Mar 1, 2020 - World

Afghanistan president rejects Taliban prisoner swap in blow to U.S. deal

Afghanistan’s President Ashraf Ghani during a press conference on March 1. Photo: Wakil Kohsar/AFP via Getty Images

Afghanistan President Ashraf Ghani said on Sunday that he will not release 5,000 Taliban prisoners ahead of peace talks next week, as laid out in a peace agreement that the U.S. signed with the Taliban on Saturday, according to AP.

Why it matters: Ghani’s public disagreement with the contents of the agreement presents the first major hurdle in its implementation, which is crucial to ending America’s longest war.

What they're saying: Ghani said in a news conference that the U.S. could not promise a prisoner swap because it is his government's sovereign right to release and accept prisoners. He said he is not ready to release prisoners before negotiations begin.

  • “The request has been made by the United States for the release of prisoners and it can be part of the negotiations but it cannot be a precondition,” Ghani said.

The other side: Secretary of State Mike Pompeo would not directly address Ghani's comments in an interview on CBS News' "Face the Nation" Sunday, instead saying that the U.S. "will work with all relevant parties to build on confidence, to create confidence-building measures amongst all of the parties, the Afghan government, non-Taliban, and others in the Afghan."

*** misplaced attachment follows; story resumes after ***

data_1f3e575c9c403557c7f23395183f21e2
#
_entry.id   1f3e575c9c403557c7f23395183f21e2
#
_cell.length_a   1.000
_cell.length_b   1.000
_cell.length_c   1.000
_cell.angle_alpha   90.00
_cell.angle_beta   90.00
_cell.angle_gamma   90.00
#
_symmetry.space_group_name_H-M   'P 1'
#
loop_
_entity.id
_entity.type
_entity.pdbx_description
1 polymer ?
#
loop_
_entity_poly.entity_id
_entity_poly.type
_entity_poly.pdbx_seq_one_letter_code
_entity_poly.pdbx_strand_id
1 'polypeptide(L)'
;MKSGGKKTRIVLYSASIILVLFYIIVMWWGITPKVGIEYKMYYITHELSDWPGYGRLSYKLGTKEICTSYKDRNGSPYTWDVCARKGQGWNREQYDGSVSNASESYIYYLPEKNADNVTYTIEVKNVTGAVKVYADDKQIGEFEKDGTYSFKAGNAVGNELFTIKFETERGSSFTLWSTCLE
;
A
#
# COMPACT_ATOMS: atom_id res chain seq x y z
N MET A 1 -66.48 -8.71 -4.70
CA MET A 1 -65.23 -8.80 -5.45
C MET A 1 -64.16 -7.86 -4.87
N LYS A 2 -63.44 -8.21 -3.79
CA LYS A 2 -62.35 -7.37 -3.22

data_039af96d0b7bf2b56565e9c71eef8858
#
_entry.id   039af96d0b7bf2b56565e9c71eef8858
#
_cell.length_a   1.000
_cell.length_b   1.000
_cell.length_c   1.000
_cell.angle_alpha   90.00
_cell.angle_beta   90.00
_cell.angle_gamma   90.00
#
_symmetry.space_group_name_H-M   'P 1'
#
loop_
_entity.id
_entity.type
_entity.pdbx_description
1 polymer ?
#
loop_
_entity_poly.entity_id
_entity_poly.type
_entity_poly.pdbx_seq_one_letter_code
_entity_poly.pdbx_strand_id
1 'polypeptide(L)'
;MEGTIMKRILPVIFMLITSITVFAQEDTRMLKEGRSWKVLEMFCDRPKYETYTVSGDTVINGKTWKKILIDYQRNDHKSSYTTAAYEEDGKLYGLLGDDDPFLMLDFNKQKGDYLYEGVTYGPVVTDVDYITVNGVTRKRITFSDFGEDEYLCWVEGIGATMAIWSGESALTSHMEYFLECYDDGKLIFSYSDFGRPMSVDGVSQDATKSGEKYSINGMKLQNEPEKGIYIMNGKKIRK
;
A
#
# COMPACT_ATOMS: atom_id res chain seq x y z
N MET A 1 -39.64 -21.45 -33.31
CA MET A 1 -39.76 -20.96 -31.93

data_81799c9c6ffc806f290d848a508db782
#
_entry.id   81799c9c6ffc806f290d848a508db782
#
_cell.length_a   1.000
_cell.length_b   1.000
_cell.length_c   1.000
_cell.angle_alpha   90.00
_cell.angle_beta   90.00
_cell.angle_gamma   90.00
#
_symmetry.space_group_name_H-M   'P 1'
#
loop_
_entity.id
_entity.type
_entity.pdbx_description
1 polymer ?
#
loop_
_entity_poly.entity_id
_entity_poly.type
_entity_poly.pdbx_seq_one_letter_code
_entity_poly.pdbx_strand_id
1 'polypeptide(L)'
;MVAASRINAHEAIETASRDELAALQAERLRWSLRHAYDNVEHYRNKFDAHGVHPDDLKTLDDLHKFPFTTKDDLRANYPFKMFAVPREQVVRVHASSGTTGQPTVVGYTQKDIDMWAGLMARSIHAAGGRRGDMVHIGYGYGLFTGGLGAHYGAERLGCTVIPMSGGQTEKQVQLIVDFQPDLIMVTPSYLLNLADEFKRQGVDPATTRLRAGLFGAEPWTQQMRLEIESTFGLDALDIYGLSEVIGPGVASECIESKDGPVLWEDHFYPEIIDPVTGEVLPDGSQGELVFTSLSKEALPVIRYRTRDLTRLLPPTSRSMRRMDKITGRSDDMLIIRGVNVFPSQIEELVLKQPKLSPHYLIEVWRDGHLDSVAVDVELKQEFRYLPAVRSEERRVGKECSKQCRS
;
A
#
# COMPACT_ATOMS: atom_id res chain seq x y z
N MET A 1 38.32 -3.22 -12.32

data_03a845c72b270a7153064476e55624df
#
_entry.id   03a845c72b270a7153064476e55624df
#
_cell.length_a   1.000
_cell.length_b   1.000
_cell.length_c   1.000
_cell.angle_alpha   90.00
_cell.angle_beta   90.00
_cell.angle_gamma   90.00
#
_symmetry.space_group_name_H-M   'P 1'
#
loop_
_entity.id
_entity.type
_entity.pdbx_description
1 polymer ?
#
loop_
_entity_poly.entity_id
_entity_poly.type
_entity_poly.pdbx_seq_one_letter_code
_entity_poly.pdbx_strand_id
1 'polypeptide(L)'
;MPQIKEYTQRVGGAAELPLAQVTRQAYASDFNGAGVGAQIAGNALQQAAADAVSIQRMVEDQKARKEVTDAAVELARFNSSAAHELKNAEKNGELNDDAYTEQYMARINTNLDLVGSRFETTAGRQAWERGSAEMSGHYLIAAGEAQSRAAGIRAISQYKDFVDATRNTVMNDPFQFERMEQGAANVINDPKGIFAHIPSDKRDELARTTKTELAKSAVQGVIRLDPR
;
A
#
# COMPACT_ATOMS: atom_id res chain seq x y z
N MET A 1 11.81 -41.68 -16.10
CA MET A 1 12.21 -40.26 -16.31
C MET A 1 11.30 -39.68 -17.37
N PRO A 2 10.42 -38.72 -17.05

• "No one is under any illusion that this will be straightforward," Pompeo said. "We've built an important base where we can begin to bring American soldiers home, reduce the risk of the loss of life of any American in Afghanistan, and hopefully set the conditions so the Afghan people can build out a peaceful resolution to their, now what for them is a 40-year struggle."

Go deeper: U.S. reaches "huge milestone moment" in Afghanistan peace process

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U.S. troops begin withdrawing from Afghanistan

Afghani President Ashraf Ghani. Photo: Sayed Khodaiberdi Sadat/Anadolu Agency via Getty Images

U.S. troops began withdrawing from Afghanistan on Tuesday under the peace agreement signed by the U.S. and Taliban last month, reports the AP.

The state of play: The move comes amid ongoing political tensions in Afghanistan as Kabul hosted two presidential inaugurations on Monday, with both incumbent Ashraf Ghani and his rival Abdullah Abdullah continuing to insist that they won the last election.

Go deeperArrowMar 10, 2020 - World

In Afghanistan, a deal but no peace

Taliban fighters celebrate the deal. Photo: Wali Sabawoon/NurPhoto via Getty Images

Today offered an immediate reminder that while a deal was struck Saturday for the U.S. to begin to leave Afghanistan, peace remains elusive.

Driving the news: The Taliban said it had resumed offensive operations against Afghan forces following a "reduction in violence" during negotiations.

Go deeperArrowMar 3, 2020 - World

Trump speaks with Taliban leader, claims "very good" relationship

It's no Nixon to China moment, but President Trump made history today with what is apparently the first presidential phone call with a top Taliban leader.

Why it matters: The prospect of a peaceful end to America's longest war is on the line.

Go deeperArrowUpdated Mar 3, 2020 - World